July 3, 2018
By Abdul Rahmat Omar
UMNO’s first elections that saw the election of both party president and deputy president, uncontested since 1988, have come and gone.
The results showed that while Umno members want to move forward, there are those that have not moved on from the Najib Razak-era.
Not that I believe Najib was a bad president and Prime Minister – he certainly did a lot of good during his nine-year premiership, but to continue to dwell in that era means pushing aside voters’ opinion and confidence in the Grand Old Party.
I have nothing against him but currently, in the eyes of voters, his brand was ruined because it was not managed.
There are still those who expect Datuk Seri Najib Razak to lead in opposing the ruling coalition, forgetting that whatever statement, post or tweet that comes from the former premier is just from another division head who is also just another member of Parliament.
Those holding party posts before and after the Umno elections are the ones who should be making those statements instead.
I have been engaging pro-Barisan Nasional supporters from the 21-45-year-old group since the end of the sixth government. Many love Umno and BN but voted against it just to see Najib and a few others out.
When asked to see the rationale behind Najib’s explanation on the issues that dog him, still, they responded by saying they are not at all interested in the explanation.
To them, the issues should not have appeared at all. It was a matter of lost trust, and little was done to regain that trust until it was all too late.
To make things worse, amongst the elected to hold party posts are those whose conduct caused the downfall of their respective states.
It is sad to see members of parliament who contested under the BN ticket leave because they lost the party election.
There may be personal reasons for them to leave, which is mainly the matter of the pocket, but they must remember that they were voted in not just by BN people but also the general voters who wanted to see BN win.
You may survive betraying the party but whether you will survive your voters’ wrath come the next election for betraying their trust and mandate remains to be seen.
It is equally sad to see those who say that they want to help the party regain its strength and former status play the blame game when they lose their bid for a party position.
Such is the nature of elections – there will be winners as there will be losers. But an election was what’s needed for Umno to move forward.
Without a clear mandate from its members, it would have been difficult for the party leadership to effectively assume its role as the leading opposition party when the next Parliament sits.
The question is, who should be leading in Parliament?
To answer that question, Umno really needs to think out of the box. As mentioned above, the party needs to regain the trust, especially of those who voted against the BN not because they hated the coalition, but just to oust Najib Razak.
Datuk Seri Ahmad Zahid Hamidi, although an Umno man through and through, is labelled a Najib-man by the outsiders, while both Tengku Razaleigh Hamzah and Khairy Jamaluddin are labelled as proxies of Mahathir.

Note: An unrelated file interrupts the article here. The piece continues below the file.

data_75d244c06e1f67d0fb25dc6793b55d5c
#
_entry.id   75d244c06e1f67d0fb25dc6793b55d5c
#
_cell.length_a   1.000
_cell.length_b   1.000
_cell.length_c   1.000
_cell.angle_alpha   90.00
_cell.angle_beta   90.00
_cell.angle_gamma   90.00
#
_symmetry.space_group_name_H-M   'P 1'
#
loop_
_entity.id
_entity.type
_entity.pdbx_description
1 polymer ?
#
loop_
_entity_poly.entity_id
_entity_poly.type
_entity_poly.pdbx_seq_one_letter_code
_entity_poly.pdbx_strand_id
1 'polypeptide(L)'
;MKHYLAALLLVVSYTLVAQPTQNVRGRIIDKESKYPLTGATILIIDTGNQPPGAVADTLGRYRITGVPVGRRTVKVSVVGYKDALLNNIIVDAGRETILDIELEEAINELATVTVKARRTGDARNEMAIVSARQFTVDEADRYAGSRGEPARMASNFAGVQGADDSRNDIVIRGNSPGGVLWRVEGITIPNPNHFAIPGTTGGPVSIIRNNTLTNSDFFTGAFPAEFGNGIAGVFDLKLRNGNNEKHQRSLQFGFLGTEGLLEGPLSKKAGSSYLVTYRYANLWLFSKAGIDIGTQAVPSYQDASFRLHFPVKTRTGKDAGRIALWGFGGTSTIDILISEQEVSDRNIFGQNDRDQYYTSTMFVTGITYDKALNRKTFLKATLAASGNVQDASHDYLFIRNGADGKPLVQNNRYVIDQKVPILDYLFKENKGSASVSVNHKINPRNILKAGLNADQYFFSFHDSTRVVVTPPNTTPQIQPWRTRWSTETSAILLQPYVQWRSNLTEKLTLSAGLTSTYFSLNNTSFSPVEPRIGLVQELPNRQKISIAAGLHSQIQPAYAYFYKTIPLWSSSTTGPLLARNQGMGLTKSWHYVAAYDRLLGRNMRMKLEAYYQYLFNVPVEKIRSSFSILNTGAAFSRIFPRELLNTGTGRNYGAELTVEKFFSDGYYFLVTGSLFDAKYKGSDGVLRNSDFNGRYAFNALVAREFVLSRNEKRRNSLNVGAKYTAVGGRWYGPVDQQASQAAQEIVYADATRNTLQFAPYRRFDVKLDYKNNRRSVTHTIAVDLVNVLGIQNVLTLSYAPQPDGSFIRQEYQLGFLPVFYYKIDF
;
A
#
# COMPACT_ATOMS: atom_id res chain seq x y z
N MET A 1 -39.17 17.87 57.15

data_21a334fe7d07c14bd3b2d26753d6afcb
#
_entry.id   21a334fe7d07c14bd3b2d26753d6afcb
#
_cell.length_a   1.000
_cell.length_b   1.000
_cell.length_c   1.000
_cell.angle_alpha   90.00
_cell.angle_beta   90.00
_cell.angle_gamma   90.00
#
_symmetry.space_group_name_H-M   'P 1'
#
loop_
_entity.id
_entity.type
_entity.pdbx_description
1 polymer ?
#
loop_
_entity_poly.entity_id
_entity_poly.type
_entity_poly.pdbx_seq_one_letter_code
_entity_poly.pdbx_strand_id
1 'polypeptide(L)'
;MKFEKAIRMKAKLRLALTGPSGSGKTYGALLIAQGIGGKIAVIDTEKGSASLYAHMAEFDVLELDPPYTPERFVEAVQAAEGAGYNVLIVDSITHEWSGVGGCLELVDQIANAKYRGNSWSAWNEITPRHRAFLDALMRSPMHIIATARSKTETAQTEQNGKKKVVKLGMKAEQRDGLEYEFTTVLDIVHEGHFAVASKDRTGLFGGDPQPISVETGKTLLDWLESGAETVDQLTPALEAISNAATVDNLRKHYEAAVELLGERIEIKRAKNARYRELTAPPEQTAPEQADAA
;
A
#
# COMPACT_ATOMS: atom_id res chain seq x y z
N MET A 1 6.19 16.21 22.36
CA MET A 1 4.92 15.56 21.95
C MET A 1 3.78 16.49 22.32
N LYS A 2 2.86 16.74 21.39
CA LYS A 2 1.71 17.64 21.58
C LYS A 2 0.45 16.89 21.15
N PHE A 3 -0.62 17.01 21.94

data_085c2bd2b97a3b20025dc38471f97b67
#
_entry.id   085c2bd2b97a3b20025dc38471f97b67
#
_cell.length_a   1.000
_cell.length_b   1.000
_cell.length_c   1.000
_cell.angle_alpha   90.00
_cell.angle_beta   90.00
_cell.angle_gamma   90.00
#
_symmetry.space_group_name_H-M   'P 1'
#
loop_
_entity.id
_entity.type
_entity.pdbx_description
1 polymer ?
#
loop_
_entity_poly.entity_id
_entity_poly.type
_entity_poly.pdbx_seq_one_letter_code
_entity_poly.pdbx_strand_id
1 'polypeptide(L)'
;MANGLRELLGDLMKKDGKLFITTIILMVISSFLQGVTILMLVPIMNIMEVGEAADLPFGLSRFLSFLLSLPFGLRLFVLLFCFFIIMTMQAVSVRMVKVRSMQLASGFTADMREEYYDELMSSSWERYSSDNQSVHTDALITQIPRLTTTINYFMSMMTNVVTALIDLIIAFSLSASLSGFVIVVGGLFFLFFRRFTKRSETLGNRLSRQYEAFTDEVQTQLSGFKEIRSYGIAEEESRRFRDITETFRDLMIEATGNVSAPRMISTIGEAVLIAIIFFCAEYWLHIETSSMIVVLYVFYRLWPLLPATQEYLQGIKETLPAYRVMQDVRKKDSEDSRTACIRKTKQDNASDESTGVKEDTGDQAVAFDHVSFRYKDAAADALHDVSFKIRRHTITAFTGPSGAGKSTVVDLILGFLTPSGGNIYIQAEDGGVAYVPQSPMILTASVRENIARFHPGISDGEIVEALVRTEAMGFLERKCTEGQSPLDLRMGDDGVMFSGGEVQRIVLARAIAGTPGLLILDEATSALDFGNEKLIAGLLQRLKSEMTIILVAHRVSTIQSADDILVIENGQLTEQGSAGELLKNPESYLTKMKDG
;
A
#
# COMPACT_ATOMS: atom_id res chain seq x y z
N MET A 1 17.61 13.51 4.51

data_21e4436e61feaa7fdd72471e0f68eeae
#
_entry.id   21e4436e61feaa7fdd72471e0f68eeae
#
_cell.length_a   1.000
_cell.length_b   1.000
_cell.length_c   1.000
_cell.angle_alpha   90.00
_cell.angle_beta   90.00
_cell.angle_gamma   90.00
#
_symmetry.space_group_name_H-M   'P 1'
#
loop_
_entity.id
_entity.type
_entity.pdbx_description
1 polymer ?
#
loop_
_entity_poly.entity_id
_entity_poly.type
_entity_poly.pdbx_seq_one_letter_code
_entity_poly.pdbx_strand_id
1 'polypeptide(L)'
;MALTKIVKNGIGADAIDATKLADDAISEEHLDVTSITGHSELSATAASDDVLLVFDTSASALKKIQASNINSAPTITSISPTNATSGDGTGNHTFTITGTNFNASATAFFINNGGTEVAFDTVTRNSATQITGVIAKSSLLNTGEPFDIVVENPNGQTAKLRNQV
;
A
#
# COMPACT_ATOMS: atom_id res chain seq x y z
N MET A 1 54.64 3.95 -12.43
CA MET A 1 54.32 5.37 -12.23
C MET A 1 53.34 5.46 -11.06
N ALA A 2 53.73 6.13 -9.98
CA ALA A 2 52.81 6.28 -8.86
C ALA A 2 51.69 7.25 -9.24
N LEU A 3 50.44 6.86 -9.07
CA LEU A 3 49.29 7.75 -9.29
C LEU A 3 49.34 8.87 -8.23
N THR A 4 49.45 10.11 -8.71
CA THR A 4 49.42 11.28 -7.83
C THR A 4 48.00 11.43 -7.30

There is a great need for Umno to now separate the party president from the job of opposition leader in Parliament.
Zahid promised before the Umno elections that he would implement the two-term ruling for presidents should he win the post.
His two terms, if he makes it past the first, would end in 2024, a year after the next general election.
In my opinion, he should just concentrate on managing and making sure Umno remains cohesive and discuss with friendly parties on the possibility of forming a strong coalition for the next general election.
Zahid is also now the subject of an investigation, therefore he should not be considered for the opposition leader job, nor should he be considered as the PM-in-waiting.
Ku Li is the president that Umno almost had back In April 1987. He became part of the opposition once when he formed Semangat 46 following the dissolution of Umno in 1988. Whether Ku Li still has the fire in him to lead the opposition in Parliament, remains to be seen.
Khairy is the favourite candidate where non-Umno members are concerned. But in the eyes of party members, he failed to get the votes of the youth for BN when he was the Minister for Youth and Sports.
His statements to the media regarding Najib and later blaming Umno “warlords” for his loss in his bid for the party presidency show immaturity and a penchant for blaming others for his failures.
If he is still serious about wanting to help strengthen the party, he should become the opposition’s whip rather than the leader. I don’t see any of the two MP vice-presidents as being capable to lead the opposition either.
Therefore, Umno is now left with the task of finding someone to lead the opposition in Parliament.
Perhaps, it needs to look at the ranks of its supreme council members who are members of parliament, and it needs to do so quickly before the next parliament sits.